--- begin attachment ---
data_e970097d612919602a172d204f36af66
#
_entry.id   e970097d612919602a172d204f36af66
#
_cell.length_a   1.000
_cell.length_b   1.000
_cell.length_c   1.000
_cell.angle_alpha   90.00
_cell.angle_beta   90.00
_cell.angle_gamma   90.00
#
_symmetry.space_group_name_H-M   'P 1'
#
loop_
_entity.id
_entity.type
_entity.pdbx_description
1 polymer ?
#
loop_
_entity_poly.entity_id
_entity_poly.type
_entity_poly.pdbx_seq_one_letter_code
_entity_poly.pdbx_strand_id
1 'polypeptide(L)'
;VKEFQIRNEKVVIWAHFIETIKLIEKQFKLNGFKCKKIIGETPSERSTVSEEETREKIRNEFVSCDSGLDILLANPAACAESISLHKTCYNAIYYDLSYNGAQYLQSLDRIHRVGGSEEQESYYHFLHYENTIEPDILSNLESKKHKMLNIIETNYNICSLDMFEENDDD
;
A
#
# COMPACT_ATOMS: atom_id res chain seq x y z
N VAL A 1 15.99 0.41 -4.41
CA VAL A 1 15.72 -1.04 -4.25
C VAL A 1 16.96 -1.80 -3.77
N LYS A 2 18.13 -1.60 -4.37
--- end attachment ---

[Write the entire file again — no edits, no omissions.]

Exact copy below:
data_e970097d612919602a172d204f36af66
#
_entry.id   e970097d612919602a172d204f36af66
#
_cell.length_a   1.000
_cell.length_b   1.000
_cell.length_c   1.000
_cell.angle_alpha   90.00
_cell.angle_beta   90.00
_cell.angle_gamma   90.00
#
_symmetry.space_group_name_H-M   'P 1'
#
loop_
_entity.id
_entity.type
_entity.pdbx_description
1 polymer ?
#
loop_
_entity_poly.entity_id
_entity_poly.type
_entity_poly.pdbx_seq_one_letter_code
_entity_poly.pdbx_strand_id
1 'polypeptide(L)'
;VKEFQIRNEKVVIWAHFIETIKLIEKQFKLNGFKCKKIIGETPSERSTVSEEETREKIRNEFVSCDSGLDILLANPAACAESISLHKTCYNAIYYDLSYNGAQYLQSLDRIHRVGGSEEQESYYHFLHYENTIEPDILSNLESKKHKMLNIIETNYNICSLDMFEENDDD
;
A
#
# COMPACT_ATOMS: atom_id res chain seq x y z
N VAL A 1 15.99 0.41 -4.41
CA VAL A 1 15.72 -1.04 -4.25
C VAL A 1 16.96 -1.80 -3.77
N LYS A 2 18.13 -1.60 -4.37